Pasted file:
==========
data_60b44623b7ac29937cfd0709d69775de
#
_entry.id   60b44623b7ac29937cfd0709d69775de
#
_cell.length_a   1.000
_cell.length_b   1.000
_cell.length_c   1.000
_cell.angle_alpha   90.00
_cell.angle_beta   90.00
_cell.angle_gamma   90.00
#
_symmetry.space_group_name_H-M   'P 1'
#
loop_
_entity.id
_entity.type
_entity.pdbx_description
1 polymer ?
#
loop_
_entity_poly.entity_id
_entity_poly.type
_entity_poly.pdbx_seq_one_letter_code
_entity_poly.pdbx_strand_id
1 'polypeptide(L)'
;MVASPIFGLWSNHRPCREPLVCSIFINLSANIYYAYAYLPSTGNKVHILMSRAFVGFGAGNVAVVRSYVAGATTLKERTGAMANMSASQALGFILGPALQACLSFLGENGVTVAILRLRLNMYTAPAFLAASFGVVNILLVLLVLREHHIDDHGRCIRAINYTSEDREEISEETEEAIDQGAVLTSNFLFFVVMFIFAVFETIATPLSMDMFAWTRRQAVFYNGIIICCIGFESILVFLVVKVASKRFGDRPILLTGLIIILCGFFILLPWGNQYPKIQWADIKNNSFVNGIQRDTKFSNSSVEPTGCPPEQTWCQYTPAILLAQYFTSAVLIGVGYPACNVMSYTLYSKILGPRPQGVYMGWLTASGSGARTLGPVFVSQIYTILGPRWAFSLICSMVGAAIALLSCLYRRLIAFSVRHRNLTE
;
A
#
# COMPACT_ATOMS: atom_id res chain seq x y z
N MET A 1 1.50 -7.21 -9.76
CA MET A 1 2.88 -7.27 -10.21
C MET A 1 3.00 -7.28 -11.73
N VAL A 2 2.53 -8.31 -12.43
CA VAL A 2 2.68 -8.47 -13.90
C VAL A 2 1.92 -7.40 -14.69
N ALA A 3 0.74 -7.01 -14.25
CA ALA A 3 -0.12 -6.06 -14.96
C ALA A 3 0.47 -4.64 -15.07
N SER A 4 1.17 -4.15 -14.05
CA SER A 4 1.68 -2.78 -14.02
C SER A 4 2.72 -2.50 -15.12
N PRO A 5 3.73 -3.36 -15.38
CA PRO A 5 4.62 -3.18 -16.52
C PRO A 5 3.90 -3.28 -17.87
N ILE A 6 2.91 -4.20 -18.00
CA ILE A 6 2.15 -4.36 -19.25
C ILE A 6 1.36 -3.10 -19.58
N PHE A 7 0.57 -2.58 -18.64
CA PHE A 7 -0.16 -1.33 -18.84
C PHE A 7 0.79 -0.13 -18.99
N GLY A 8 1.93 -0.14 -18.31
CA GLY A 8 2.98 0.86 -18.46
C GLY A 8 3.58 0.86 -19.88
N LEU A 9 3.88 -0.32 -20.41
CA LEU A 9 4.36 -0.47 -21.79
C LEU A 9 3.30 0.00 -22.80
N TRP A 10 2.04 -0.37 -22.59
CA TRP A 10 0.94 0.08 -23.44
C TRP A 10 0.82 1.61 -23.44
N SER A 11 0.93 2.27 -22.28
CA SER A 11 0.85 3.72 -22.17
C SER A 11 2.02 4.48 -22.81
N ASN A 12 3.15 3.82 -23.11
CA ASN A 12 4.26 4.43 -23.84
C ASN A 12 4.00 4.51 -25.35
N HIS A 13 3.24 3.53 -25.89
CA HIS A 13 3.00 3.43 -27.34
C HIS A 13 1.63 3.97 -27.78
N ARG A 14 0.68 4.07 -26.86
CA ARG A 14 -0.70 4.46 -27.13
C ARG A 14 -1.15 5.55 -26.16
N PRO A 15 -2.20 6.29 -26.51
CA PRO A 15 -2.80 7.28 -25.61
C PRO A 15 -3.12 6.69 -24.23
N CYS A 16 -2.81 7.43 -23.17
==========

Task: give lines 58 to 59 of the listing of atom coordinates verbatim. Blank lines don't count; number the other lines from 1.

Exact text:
N TRP A 10 2.04 -0.37 -22.59
CA TRP A 10 0.94 0.08 -23.44